If anyone finds it unethical using a loved one’s demise to avoid handing in coursework, you won’t be terribly impressed to know that before her actual death, the same granny’s passing was also the reason I made it to Ayia Napa for Jules’ eighteenth birthday instead of producing a paper on Shakespeare’s sonnets. She managed a fairly decent spell of good health after that, until sadly being cremated a third and final time when Ashley in Year 12 had tickets for The X Factor.

Now I attend sixth form, a note from my oblivious mother no longer suffices. I have to do the unpleasantries by means of telephone, but I am perfectly happy to report that at the tender age of seventeen (and a half), I have this down to a fine art.

Essentially, the trick to a compelling ‘calling in sick’ is to really believe your afflictions. Sound effects are good, like holding six grapes in your cheek when feigning a dental emergency, but nothing beats the actual enactment. Heart and soul. When using the age-old stomach upset, actually feel the cramps. Hold your tummy and bend over slightly with imagined pain, then adopt a defeatist tone when you speak. Aim for suffering, with a hint of despair.

Of course, this only ever works on the school secretary, who doesn’t really give a flying fuck whether you’re ill or dying. Having said that, the non-judgemental answering machine is always a most welcome and sympathetic listener.

However, if you are one of those unfortunate souls whose sick call goes straight to Head of Year, you can forget about it. Once a term, they attend a secret seminar that enables them to detect the fakers immediately.

In such a circumstance, you must bite the bullet. Take a shower, haul on yesterday’s un-ironed clothes, squeeze onto the bus with the other unfortunates, and go to school.

 

Want to read more? You can buy the book here:

https://www.btpandimprints.com/hungermoon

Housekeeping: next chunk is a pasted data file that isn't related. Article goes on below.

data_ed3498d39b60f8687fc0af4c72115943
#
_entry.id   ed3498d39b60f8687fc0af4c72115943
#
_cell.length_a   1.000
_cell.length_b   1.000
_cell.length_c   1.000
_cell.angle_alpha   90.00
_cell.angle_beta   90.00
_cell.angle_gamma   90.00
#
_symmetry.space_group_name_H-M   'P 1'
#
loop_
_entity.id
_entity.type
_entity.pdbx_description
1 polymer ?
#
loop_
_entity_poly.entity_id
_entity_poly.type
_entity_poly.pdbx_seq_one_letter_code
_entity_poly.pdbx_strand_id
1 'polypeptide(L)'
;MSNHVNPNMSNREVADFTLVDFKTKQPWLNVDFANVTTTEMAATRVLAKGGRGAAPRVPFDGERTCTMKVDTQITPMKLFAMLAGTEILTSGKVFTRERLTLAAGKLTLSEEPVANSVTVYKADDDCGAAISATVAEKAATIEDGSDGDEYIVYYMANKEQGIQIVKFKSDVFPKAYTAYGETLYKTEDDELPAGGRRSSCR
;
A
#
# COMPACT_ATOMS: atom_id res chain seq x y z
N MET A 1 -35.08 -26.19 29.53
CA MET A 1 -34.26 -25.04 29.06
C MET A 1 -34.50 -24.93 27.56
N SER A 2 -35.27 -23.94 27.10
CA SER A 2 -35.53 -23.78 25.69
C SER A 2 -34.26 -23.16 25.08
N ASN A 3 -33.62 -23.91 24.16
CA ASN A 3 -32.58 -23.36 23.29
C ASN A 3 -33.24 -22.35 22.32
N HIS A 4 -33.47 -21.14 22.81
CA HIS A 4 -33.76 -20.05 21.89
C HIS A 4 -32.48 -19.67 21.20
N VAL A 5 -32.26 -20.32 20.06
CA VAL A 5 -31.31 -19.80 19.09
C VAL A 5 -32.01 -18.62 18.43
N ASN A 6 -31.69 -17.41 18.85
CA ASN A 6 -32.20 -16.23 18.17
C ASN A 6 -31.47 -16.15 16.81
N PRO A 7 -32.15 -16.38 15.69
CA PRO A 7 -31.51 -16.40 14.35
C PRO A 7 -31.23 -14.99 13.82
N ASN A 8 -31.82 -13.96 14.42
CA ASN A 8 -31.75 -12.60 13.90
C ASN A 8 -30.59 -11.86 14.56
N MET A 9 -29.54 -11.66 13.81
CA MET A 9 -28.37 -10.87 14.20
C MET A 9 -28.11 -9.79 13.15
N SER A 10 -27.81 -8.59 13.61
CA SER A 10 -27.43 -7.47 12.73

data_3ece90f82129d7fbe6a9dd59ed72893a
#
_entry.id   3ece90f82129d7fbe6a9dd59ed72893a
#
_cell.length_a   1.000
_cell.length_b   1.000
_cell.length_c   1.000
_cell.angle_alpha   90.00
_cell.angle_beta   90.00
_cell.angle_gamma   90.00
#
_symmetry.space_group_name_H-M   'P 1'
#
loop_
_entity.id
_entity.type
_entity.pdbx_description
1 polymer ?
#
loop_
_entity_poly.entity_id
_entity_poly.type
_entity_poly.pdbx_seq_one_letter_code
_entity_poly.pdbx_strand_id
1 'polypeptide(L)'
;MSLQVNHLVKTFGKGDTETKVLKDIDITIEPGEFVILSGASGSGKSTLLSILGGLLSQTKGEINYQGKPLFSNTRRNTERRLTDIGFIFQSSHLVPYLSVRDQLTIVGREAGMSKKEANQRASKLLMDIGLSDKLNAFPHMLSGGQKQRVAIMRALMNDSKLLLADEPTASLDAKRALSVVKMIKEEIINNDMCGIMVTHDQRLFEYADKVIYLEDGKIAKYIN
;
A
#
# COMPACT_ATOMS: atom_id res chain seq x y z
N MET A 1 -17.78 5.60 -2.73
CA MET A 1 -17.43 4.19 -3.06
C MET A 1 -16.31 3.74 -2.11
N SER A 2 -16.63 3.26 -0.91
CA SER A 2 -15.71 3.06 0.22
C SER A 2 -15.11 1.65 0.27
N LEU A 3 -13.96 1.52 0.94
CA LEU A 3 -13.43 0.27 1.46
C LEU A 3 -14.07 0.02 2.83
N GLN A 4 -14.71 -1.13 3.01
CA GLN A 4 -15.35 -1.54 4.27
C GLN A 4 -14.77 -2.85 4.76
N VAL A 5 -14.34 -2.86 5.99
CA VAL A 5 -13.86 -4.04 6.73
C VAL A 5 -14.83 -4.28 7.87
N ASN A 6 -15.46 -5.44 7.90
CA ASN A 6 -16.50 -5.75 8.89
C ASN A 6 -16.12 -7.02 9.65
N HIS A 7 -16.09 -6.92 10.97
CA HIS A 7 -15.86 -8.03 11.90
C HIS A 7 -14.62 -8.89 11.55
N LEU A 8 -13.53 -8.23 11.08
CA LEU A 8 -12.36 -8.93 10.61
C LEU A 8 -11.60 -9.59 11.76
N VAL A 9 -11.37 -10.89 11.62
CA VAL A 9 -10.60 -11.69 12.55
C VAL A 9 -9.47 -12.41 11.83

https://www.goodreads.com/author/dashboard

 

 Meet Bella

 

 About Bella

Bella James is the author of The Girl Who Cried Wolf, and the sequel Hunger Moon.

She writes gritty and intense YA novels that pull no punches in the trials of transitioning from child to adulthood.

Bella worked for many years with young people who were facing exclusion from mainstream schools, and is a passionate crusader in dispelling the challenges we face all our lives -trying to fit into a world that doesn’t always accept us for who we want to be.

Contact Links 

Facebook: https://www.facebook.com/search/top/?q=Bella%20James

Twitter: https://twitter.com/Bella_James_

Amazon Author Page: https://www.amazon.co.uk/Bella-James/e/B01MAW809Y/ref=dp_byline_cont_ebooks_1

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 Bring a little sunshine into your life with one of my sassy, feel good romances. From Amazon and other book stories. All books available in print too.

 

 

 

 

 

 

 

 

 

 

 

 

 

(Excerpt)

The Girl Who Cried Wolf

 

 

 

 

 

 

 

 

 

Chapter One:

Calling in Sick?

 

 

You name it, I’ve done it.

I’ve had every ear, nose and throat infection known to man. I’ve lost countless aunties, uncles and grandparents. In fact, I think during Year 11 I made the amateur mistake of losing a particular grandparent more than once. A rather weary-looking tutor asked me, ‘Anna, didn’t you already lose your father’s mother not long before last term’s essays were due?’

If anyone finds it unethical using a loved one’s demise to avoid handing in coursework, you won’t be terribly impressed to know that before her actual death, the same granny’s passing was also the reason I made it to Ayia Napa for Jules’ eighteenth birthday instead of producing a paper on Shakespeare’s sonnets. She managed a fairly decent spell of good health after that, until sadly being cremated a third and final time when Ashley in Year 12 had tickets for The X Factor.

Now I attend sixth form, a note from my oblivious mother no longer suffices. I have to do the unpleasantries by means of telephone, but I am perfectly happy to report that at the tender age of seventeen (and a half), I have this down to a fine art.

Essentially, the trick to a compelling ‘calling in sick’ is to really believe your afflictions. Sound effects are good, like holding six grapes in your cheek when feigning a dental emergency, but nothing beats the actual enactment. Heart and soul. When using the age-old stomach upset, actually feel the cramps. Hold your tummy and bend over slightly with imagined pain, then adopt a defeatist tone when you speak. Aim for suffering, with a hint of despair.

Of course, this only ever works on the school secretary, who doesn’t really give a flying fuck whether you’re ill or dying. Having said that, the non-judgemental answering machine is always a most welcome and sympathetic listener.

However, if you are one of those unfortunate souls whose sick call goes straight to Head of Year, you can forget about it. Once a term, they attend a secret seminar that enables them to detect the fakers immediately.

In such a circumstance, you must bite the bullet. Take a shower, haul on yesterday’s un-ironed clothes, squeeze onto the bus with the other unfortunates, and go to school.